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Accolades for Wild magazine

We’re delighted that for the second year running, Wild magazine has won a Pica. Known as the Oscars of the publishing world, these annual awards recognise outstanding magazines and set the benchmark for the industry. Wild won for customer publishing excellence in the category Conservation, Education, Health and Safety & Security. According to the Pica judges, “Wild combines quality editorial, design and photography in an irresistible package for nature lovers, while helping to support our natural heritage.”
 

 
Wild Card programme manager Hein Grobler with Tip Africa Publishing's creative director Petro du Toit at the 2013 Pica Awards.
 
At the heart of the magazine is our mission to instill a deep respect for nature and inspire readers to protect the environment. That’s why it means so much that journalist Dianne Tipping-Woods received a SANParks Kudu merit award for her articles in Wild. Dianne’s work is successful because it offers a fresh take on the concept of conservation. She has explored topics ranging from citizen science to sustainable harvesting, showing how people and parks are inextricably intertwined.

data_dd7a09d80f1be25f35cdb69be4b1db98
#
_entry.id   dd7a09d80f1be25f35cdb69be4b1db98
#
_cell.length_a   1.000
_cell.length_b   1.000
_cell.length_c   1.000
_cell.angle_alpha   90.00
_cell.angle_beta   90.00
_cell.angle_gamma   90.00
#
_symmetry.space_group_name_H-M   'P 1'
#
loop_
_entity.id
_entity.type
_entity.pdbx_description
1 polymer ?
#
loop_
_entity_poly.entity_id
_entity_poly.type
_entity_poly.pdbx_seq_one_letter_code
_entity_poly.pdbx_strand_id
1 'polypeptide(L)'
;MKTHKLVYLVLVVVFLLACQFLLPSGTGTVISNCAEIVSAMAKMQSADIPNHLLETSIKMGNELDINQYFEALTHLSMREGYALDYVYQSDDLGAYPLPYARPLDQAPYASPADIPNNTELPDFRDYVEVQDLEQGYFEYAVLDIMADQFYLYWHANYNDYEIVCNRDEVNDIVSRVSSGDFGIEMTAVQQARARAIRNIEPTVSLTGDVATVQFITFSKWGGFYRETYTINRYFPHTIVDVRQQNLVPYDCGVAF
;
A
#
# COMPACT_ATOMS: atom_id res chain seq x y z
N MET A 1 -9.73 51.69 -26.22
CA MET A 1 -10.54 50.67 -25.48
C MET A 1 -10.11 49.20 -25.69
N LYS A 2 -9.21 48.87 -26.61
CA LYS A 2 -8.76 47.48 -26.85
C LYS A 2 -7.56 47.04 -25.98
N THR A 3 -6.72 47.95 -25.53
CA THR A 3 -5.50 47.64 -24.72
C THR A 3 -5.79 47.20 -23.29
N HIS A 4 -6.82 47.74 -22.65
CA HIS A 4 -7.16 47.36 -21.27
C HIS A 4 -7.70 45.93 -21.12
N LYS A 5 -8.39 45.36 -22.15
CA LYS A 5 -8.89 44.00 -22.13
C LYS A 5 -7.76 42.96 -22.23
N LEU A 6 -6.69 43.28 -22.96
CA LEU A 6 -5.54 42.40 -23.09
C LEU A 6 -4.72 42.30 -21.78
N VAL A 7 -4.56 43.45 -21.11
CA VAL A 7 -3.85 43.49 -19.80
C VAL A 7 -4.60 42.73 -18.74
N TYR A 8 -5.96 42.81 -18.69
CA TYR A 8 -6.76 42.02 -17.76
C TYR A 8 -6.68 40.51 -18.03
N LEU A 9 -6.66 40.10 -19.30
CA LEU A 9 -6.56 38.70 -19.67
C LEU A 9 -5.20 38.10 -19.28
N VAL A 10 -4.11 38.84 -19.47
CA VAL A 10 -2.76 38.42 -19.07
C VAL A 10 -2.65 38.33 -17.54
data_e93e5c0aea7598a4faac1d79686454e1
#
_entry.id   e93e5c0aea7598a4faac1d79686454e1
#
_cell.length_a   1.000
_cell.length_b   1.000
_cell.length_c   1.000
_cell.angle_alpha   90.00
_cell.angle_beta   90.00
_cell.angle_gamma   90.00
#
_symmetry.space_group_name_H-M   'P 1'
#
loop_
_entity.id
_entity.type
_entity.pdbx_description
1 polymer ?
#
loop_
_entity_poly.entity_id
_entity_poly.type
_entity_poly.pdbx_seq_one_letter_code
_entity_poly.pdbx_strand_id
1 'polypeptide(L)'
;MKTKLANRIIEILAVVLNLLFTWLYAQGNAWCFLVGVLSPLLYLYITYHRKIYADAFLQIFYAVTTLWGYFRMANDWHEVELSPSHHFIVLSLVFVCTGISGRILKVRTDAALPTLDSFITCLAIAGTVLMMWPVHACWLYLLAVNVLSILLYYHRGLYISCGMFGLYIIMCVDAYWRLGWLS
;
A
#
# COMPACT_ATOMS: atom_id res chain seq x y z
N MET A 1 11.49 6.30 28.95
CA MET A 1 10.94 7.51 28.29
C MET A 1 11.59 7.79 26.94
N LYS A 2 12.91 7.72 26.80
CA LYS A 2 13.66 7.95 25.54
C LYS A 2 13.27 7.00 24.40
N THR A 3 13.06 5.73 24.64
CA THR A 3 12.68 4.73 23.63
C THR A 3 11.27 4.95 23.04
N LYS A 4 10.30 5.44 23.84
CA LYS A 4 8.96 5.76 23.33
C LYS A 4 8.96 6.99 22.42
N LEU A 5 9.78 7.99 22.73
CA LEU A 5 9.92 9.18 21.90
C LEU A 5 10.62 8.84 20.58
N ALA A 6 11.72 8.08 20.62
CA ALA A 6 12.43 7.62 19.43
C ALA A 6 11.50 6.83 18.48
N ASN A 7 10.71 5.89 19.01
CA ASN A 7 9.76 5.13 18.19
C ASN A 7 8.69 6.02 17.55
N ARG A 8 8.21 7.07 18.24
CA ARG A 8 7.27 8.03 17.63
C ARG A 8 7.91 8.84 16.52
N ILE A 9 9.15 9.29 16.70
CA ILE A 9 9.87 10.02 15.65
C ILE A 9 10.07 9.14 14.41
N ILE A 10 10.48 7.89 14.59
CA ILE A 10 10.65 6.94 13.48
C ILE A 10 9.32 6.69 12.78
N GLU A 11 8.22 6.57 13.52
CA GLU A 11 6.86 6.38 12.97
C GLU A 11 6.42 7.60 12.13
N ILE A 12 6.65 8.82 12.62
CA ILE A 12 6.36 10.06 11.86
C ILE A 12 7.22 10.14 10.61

Both these awards recognise that Wild has a lasting impact on the way readers engage with the natural world. As publishing company, we also seek to be sustainable in our work. To this end, the magazine changed format this year to a new compact size. The resultant paper saving per issue is the equivalent of a black rhino in weight.


Our publications in tip-top shape

Tip Africa Publishing recently scooped up more than a few prestigious accolades at the annual SA Publication ForumAwards, including leading the field with the best corporate publication in South Africa, Wild magazine. All our entries also placed as finalists in their respective ‘Best Internal/External magazine’ categories.